The clock tower at the entrance to London Court (building and entrance to the shopping street behind the building), Perth, Australia

 

julia-childs-eggplant-and-walnut-dip-with-crackers-served-for-a-dinner-party-in-our-apartment-on-the-ship-perth-australia

Julia Child’s eggplant and walnut dip with crackers, served for a dinner party in our apartment on the ship, Perth, Australia

 

our-home-made-dinner-continued-with-a-starter-of-asparagus-tonnato-perth-australia

Our home-made dinner continued with a starter of asparagus tonnato (cooked asparagus covered with a creamy, mayonnaise-like sauce that has been flavored with tuna), Perth, Australia

 

seafood-stew-with-local-ingredients-tiger-shrimp-scallops-and-new-zealand-green-lip-mussels-from-the-market-at-fishermans-bay-in-fremantle-the-port-for-perth-australia

Seafood stew with local ingredients (Tiger Shrimp, scallops and New Zealand green lip mussels) from the market at Fisherman’s Bay in Fremantle, the port for Perth, Australia

 

for-desert-we-served-a-frozen-pineapple-mousse-with-the-intrepid-explorers-chocolate-hazelnut-squares-cookies-that-won-the-prize-for-the-best-all-around-holiday-cookie-on-the-ship-for-2016

For desert we served a frozen pineapple mousse with the intrepid explorer’s chocolate hazelnut squares (cookies) that won the prize for the best all around holiday cookie on the ship for 2016; Perth, Australia

 

Eat local: Cooking class at Villa Ida, Sorrento, Italy

Sorrento Harbor in the Bay of Naples, looking north to Mount Vesuvius across the bay, Sorrento, Italy

Sorrento Harbor in the Bay of Naples, looking north to Mount Vesuvius across the bay, Sorrento, Italy

 

Sorrento, perched on a ledge between the water overlooking Naples and Mount Vesuvius, is a beautiful Italian town of 20,000 residents, with just as many tourists in the summer months (and sometimes it feels like even more!).  Surrounded by lemon and olive groves, this gateway to the Amalfi Coast has a lovely old quarter (Centro Storico), a lively shopping district, a gorgeous rugged coastline, and friendly residents.

 

Piazza Tasso in the center of Sorrento, Italy’s Historic Center (Centro Storico), overlooking the Bay of Naples and the harbor (to the north)

Piazza Tasso in the center of Sorrento, Italy’s Historic Center (Centro Storico), overlooking the Bay of Naples and the harbor (to the north)

 

On the edge of Sorrento, Italy, a small group of us participated in a hands-on cooking class at Villa Ida, an inviting home surrounded by grape vines, fruit trees and gardens (where we dined on a sumptuous luncheon that we helped cook)

On the edge of Sorrento, Italy, a small group of us participated in a hands-on cooking class at Villa Ida, an inviting home surrounded by grape vines, fruit trees and gardens (where we dined on a sumptuous luncheon that we helped cook)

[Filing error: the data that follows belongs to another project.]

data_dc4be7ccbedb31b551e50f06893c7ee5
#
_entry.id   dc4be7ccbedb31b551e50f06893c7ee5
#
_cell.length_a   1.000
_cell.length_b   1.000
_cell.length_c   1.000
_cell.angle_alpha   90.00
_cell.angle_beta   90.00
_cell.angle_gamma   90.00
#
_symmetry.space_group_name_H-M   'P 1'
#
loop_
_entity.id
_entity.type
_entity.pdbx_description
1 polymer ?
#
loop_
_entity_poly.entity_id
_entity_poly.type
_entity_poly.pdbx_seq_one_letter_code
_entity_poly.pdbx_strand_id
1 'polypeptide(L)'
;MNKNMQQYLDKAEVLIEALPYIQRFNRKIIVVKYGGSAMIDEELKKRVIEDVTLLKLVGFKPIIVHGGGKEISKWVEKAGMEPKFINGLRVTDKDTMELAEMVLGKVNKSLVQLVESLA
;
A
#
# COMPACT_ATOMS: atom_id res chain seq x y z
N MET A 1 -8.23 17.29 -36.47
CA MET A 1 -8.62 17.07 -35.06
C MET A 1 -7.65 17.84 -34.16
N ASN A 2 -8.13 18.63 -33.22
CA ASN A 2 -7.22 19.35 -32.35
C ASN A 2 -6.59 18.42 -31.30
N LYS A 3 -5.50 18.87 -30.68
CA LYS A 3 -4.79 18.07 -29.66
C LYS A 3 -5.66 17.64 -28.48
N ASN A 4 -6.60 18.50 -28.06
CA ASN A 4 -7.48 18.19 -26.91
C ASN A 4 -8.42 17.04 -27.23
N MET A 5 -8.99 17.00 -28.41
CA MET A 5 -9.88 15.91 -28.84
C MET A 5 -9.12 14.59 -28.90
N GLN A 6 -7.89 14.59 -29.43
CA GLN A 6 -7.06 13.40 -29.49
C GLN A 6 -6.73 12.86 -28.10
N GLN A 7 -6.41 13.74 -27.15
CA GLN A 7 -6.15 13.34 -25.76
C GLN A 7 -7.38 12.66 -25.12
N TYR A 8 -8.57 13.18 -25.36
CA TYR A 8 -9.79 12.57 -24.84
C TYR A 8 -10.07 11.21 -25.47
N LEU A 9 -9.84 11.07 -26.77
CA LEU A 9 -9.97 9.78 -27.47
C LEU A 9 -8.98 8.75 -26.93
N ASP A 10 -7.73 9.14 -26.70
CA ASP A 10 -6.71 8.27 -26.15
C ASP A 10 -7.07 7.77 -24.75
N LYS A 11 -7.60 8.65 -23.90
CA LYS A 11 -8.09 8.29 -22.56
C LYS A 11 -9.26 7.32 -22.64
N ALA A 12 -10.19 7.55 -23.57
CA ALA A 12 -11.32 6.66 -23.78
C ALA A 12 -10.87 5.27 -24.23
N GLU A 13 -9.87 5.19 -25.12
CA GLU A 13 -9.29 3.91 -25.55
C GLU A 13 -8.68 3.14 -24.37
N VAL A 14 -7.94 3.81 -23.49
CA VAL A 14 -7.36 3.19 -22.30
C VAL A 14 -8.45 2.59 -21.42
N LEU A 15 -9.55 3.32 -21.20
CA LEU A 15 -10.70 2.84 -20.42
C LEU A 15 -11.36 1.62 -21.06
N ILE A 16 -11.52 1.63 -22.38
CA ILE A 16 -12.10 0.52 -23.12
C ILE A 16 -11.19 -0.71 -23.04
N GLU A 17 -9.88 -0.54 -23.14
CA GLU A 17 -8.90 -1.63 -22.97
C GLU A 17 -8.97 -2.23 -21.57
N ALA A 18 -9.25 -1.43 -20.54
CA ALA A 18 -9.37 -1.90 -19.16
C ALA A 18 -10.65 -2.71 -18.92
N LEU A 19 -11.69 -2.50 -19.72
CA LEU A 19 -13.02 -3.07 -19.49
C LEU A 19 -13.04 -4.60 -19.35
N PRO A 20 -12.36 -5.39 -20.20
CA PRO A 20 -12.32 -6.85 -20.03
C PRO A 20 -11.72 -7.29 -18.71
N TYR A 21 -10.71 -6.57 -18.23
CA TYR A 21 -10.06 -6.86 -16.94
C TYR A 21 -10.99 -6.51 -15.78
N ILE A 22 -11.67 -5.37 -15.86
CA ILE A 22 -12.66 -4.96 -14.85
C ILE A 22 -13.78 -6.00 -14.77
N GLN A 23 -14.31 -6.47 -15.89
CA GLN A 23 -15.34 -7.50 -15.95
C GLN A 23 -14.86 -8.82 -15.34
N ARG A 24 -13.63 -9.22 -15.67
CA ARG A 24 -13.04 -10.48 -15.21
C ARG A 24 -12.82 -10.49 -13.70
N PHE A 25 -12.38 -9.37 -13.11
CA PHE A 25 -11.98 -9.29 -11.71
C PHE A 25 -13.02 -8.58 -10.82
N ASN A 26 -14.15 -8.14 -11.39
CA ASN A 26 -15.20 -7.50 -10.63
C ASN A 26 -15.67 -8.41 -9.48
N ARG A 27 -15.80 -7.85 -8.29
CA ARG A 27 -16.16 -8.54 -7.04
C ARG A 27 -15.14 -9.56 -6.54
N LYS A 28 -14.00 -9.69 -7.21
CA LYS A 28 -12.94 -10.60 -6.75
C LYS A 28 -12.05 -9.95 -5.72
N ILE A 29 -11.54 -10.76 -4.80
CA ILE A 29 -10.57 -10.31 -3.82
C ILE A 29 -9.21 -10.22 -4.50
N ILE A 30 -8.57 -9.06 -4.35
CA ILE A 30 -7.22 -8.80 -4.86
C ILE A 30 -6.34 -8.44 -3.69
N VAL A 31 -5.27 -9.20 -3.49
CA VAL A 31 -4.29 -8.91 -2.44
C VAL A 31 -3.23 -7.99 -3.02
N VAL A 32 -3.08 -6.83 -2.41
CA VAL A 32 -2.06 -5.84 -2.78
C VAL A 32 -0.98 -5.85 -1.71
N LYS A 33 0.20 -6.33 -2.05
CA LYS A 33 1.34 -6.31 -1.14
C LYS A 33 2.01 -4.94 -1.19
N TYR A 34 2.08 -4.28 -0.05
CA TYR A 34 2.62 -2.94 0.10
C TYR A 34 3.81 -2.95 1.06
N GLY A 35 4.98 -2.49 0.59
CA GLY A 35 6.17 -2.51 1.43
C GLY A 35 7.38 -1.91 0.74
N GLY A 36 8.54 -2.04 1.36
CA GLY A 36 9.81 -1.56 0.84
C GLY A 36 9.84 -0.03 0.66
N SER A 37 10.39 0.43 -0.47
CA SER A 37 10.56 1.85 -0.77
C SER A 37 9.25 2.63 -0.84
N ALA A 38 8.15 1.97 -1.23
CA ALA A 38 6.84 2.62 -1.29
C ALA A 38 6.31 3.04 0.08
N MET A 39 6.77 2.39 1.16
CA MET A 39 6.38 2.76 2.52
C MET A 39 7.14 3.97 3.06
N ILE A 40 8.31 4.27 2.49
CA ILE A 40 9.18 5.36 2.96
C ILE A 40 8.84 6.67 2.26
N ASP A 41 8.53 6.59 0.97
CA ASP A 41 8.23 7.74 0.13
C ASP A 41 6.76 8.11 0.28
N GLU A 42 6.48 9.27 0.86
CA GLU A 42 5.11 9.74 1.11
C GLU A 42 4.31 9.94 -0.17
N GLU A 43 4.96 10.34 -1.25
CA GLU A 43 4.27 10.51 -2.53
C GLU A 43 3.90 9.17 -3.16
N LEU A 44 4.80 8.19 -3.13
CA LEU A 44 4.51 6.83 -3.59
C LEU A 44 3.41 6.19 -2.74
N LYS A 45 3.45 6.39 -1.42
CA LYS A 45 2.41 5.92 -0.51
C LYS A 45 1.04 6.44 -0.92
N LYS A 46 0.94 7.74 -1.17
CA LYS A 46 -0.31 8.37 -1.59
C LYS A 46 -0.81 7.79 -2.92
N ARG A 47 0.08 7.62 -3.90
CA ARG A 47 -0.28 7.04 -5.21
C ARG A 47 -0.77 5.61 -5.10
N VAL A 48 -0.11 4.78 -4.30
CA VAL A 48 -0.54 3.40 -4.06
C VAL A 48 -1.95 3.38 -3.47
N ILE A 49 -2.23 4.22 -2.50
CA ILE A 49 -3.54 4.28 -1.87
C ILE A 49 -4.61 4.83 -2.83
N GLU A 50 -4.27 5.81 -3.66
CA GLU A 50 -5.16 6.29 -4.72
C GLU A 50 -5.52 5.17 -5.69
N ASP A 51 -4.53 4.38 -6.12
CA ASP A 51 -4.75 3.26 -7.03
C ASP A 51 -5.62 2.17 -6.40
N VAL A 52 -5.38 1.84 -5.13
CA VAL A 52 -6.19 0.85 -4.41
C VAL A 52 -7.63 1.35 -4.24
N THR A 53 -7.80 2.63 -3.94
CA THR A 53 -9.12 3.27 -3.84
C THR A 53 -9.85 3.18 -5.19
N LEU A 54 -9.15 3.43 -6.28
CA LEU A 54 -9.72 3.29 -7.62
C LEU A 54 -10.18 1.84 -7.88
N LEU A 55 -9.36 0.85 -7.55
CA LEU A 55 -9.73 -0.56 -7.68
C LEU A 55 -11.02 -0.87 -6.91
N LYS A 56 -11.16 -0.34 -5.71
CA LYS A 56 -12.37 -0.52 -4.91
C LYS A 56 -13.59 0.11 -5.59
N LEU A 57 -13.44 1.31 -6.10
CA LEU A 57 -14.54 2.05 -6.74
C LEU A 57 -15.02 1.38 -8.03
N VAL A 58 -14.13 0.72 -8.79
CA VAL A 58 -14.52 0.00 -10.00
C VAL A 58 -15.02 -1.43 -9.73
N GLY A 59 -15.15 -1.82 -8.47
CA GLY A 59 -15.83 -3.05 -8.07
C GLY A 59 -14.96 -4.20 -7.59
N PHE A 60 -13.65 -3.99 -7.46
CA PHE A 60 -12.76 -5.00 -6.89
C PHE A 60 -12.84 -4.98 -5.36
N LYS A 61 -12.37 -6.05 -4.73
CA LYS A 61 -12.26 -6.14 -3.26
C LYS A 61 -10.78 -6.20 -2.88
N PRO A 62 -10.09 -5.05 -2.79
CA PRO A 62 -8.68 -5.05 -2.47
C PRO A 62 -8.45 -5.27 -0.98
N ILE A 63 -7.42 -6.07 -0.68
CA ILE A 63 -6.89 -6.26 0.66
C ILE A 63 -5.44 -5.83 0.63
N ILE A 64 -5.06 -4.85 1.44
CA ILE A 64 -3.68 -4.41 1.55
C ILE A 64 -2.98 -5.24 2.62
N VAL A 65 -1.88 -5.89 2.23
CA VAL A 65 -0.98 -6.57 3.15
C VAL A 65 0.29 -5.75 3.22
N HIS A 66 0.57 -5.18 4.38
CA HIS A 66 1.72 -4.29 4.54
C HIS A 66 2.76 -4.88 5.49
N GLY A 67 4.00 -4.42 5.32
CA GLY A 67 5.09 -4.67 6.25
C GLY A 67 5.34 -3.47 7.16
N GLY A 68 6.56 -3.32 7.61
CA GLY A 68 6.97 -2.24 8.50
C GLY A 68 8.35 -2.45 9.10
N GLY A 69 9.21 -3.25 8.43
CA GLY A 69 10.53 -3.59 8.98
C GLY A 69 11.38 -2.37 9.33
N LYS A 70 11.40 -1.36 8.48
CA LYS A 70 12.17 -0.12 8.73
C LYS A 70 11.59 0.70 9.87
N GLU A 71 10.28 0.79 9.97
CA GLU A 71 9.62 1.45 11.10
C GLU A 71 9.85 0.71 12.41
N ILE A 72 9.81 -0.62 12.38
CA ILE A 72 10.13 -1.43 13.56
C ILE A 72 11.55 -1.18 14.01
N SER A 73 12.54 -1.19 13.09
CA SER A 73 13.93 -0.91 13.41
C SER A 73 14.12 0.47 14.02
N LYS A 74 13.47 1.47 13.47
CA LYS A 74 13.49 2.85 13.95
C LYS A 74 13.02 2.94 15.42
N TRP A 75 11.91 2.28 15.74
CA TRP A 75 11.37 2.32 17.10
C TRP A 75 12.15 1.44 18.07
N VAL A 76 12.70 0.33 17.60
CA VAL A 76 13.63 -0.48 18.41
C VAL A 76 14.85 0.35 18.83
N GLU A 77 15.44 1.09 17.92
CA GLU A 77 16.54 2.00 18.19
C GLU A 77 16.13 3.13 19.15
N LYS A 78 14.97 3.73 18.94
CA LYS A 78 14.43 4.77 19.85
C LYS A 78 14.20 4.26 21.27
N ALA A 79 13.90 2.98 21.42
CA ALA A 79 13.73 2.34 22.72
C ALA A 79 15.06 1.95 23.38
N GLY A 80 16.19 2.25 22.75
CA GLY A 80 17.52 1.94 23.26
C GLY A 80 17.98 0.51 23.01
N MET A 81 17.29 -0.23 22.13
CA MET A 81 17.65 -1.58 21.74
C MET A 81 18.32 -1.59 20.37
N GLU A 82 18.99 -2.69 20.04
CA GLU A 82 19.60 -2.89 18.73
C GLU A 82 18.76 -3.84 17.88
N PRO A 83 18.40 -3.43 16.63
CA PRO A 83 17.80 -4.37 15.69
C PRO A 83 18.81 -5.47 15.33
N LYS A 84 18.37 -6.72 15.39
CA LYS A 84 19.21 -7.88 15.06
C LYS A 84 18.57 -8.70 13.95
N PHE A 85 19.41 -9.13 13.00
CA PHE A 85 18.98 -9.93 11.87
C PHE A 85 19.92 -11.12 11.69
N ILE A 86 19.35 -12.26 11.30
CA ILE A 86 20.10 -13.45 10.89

We joined a small group from our ship and participated in a cooking class at Villa Ida, an inviting home surrounded by grape vines, fruit trees and gardens.  The estate is owned by Ida’s daughter and granddaughter (who acted as translator for her mother); both served as our instructors, demonstration chefs and cooking chefs (with several assistants).  Charlie, the brother-in-law of Ida’s daughter, makes wines in Sorrento from grapes he purchases from friends’ vineyards nearby – local, naturally made wines with little fuss.  After our class and just before eating on the beautiful patio in the garden, we had the opportunity to visit his wine “cellar” and taste his 2014 and 2015 wines with salami and cheese.  With our luncheon we had both the red and white wines (“Charlie’s Wine” and “Ida’s Wine”).  The experience at Villa Ida was great fun, educational, and a surprisingly savory luncheon (that we had helped prepare!).  We left fully sated and ready to head back to the ship for a late afternoon siesta.

 

One of our appetizers was zucchini flowers lightly fried in a tempura-like batter, Villa Ida, Sorrento, Italy

One of our appetizers was zucchini flowers lightly fried in a tempura-like batter, Villa Ida, Sorrento, Italy

 

Our appetizer plates included the fried zucchini flowers, fresh tomatoes in olive oil, home-made focaccia bread, and burrata cheese; Villa Ida, Sorrento, Italy

Our appetizer plates included the fried zucchini flowers, fresh tomatoes in olive oil, home-made focaccia bread, and burrata cheese; Villa Ida, Sorrento, Italy

 

The simple ingredients for our baked pasta-  cooked penne pasta tossed in tomato puree, diced mozzarella cheese, diced eggplant that had been lightly fried (in olive oil), and Parmesan cheese for the top, Villa Ida, Sorrento, Italy

The simple ingredients for our baked pasta- cooked penne pasta tossed in tomato puree, diced mozzarella cheese, diced eggplant that had been lightly fried (in olive oil), and Parmesan cheese for the top, Villa Ida, Sorrento, Italy

 

The finished baked pasta was scrumptious at Villa Ida, Sorrento, Italy

The finished baked pasta was scrumptious at Villa Ida, Sorrento, Italy

 

Sliced potatoes with rosemary & Italian parsley tossed with olive oil & salt were baked in the oven to accompany veal scallopini that was slowly cooked in olive oil over medium heat and then served with a wine sauce, Villa Ida, Sorrento, Italy

Sliced potatoes with rosemary & Italian parsley tossed with olive oil & salt were baked in the oven to accompany veal scallopini that was slowly cooked in olive oil over medium heat and then served with a wine sauce, Villa Ida, Sorrento, Italy

 

We each made a small tiramisu after watching Ida’s daughter (our instructor who was assisted by her daughter who also translated) demonstrate the way to combine the ingredients, Villa Ida, Sorrento, Italy

We each made a small tiramisu after watching Ida’s daughter (our instructor who was assisted by her daughter who also translated) demonstrate the way to combine the ingredients, Villa Ida, Sorrento, Italy

 

Our ship at anchor in the Bay of Naples with Mount Vesuvius in the background, Sorrento, Italy